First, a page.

Unless you have had to hire a lawyer in the past, you may find yourself wondering, “How do I hire an attorney?” This is a good an important question. The article below addresses some of the key points that often need clarification for first-time clients.
First, do I need to hire a lawyer?
This is often the first question so we will start here. The answer always depends on the particular legal matter as well as your knowledge of and ability to navigate legal processes. Generally, if you are asking whether you need a lawyer, you should at least consult with one. Some firms may offer consultation services for a nominal fee to help you better determine your situation before actually hiring a lawyer. Our firm offers this service.
How do I choose an attorney?
There is no easy answer to this question, but here are some tips. No two attorneys or law offices are the same. One lawyer may be highly specialized in a particular area of the law, for example, federal securities law defense. Another attorney may handle cases in various areas of the law that affect the everyday person. Common examples include criminal cases, custody and divorce cases, and car wrecks. Your particular legal situation will help to determine what type of attorney you seek to hire.
Law firms vary greatly in regard to attorney fees charged for representation. The type of legal matter is often a large factor attorneys use to determines legal fees. Is your matter urgent and one that will take a large part of an attorney’s time? Or, do you need simple documents drafted and have at least thirty days before you will need them? Your budget for legal services will also determine the attorney or law firm you hire.
Remember that lawyers are people too. You want to feel comfortable with your attorney and able to communicate freely for a best experience. Generally speaking, a best attorney-client relationship is built on honesty and trust between the attorney and the client. You may need to contact several law offices before you find an attorney you might want to work with. It is great to visit law firm’s website in order to be better prepared before you contact the firm.
What ethical rules are attorneys required to follow?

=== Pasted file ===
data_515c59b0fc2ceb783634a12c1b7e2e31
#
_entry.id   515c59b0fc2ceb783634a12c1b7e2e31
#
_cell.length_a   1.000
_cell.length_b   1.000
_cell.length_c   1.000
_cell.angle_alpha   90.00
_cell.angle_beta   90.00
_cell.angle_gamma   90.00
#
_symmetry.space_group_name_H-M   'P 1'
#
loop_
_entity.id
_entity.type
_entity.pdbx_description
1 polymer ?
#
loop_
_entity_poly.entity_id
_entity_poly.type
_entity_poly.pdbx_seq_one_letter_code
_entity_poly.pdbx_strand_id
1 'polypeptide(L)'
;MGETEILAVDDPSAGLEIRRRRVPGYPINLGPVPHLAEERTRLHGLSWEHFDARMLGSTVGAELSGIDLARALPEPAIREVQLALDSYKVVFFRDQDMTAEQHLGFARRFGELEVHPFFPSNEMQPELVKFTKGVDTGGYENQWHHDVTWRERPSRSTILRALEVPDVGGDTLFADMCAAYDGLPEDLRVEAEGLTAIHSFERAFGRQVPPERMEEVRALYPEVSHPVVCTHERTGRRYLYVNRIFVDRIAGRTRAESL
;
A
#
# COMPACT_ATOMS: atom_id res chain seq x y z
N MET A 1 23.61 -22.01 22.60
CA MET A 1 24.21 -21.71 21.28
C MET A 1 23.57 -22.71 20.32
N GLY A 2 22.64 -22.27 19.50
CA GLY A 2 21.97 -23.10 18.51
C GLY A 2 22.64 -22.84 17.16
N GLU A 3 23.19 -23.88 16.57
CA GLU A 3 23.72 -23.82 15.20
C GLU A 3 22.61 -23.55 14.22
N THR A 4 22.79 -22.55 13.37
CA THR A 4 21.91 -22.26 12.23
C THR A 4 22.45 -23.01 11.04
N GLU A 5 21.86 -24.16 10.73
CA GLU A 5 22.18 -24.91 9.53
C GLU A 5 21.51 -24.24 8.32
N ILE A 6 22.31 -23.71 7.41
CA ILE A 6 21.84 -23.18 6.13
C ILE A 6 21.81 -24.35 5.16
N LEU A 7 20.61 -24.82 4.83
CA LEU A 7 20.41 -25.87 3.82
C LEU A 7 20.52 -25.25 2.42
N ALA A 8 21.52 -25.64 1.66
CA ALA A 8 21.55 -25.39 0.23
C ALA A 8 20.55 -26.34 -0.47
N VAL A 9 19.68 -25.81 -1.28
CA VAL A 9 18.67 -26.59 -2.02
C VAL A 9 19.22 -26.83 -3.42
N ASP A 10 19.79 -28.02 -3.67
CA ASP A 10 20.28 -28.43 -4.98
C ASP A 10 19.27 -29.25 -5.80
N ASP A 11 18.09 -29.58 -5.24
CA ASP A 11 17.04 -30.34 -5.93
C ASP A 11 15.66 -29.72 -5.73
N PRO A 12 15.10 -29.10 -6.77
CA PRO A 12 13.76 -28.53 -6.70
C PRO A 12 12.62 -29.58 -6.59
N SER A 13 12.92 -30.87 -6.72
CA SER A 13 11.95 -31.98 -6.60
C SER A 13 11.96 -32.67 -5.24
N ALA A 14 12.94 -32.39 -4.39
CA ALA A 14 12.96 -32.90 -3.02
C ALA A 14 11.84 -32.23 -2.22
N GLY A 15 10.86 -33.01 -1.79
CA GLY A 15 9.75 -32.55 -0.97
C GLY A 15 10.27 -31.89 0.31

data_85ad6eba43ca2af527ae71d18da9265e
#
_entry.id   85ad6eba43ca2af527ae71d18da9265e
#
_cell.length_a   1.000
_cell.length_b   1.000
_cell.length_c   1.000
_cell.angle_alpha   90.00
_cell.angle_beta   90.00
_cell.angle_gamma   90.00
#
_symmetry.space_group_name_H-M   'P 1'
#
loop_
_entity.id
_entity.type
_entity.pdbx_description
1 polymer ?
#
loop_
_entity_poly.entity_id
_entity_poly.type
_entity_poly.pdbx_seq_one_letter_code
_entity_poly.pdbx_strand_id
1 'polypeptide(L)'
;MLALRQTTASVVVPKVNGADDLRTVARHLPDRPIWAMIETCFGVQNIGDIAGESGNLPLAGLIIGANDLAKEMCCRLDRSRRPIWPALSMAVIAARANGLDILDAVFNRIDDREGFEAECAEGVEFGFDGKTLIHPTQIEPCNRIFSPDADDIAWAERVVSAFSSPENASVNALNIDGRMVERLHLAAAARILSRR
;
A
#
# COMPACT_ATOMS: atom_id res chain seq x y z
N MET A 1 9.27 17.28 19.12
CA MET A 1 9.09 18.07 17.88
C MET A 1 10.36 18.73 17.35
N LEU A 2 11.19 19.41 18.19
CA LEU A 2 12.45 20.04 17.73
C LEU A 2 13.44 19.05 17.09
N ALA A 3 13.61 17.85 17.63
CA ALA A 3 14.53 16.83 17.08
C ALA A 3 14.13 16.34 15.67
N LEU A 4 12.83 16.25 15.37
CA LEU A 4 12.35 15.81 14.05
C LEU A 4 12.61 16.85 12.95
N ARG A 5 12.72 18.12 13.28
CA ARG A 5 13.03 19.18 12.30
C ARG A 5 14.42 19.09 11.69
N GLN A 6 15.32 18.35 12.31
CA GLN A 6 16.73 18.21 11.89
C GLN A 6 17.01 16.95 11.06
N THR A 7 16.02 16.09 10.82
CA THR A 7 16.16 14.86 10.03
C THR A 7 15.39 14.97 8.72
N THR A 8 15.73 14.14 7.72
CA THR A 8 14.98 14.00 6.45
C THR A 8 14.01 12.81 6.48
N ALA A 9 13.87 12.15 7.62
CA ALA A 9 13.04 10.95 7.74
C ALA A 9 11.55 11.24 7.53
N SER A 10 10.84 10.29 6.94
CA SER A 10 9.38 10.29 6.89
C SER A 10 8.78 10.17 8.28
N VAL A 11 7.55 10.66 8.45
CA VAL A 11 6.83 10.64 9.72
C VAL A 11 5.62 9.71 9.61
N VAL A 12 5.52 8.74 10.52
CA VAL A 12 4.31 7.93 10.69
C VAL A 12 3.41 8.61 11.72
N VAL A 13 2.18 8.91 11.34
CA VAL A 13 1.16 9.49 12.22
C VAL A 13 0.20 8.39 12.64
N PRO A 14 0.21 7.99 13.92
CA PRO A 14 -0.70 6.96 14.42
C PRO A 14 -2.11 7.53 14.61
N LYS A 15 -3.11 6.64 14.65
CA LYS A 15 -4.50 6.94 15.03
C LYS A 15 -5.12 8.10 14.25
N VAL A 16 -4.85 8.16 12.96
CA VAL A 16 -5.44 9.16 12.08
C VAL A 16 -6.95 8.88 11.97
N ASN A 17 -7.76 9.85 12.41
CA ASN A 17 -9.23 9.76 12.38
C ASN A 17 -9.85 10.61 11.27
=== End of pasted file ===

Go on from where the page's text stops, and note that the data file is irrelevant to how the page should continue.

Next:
While no two attorneys or law firms are completely alike, there are general rules of ethics that licensed attorneys must follow. The ABA Model Rules of Professional Conduct are the general standard for attorney conduct in the U.S. States and other jurisdictions modify these rules and govern attorneys within that jurisdiction accordingly. Lawyers who do not follow the rules of ethics may be disciplined by their governing body.
Couldn’t I just use an online form as my legal document?
Rarely is anyone obligated to hire a lawyer to create common legal documents, but that does not mean that they shouldn’t hire one. Yes, there are tons of legal forms and advice blogs available online these days and, yes, people use these every day. Unfortunately, these forms often are not state specific or they contain old law and language. Even more unfortunate, people tend not to know about these defects until legal trouble arrives and it is too late. It almost always costs more time and money to fix a legal mistake than it would have taken to have it done correctly in the first place. Before using any legal form, be sure that it is a proper form for your jurisdiction and your legal goal.
How will I communicate with my attorney?
Your attorney should have several options available for communication with clients. At our firm, clients enjoy the option of cloud-based, paperless communication options including a client portal through which clients can exchange messages with attorneys and staff, view documents within their electronic client file, make payments, and stay abreast of future meetings and court dates regarding their matters. We also utilize traditional email, phone and mail carrier services to keep clients informed according to the individual client’s preferences. These are all the most common ways attorneys communicate with their clients.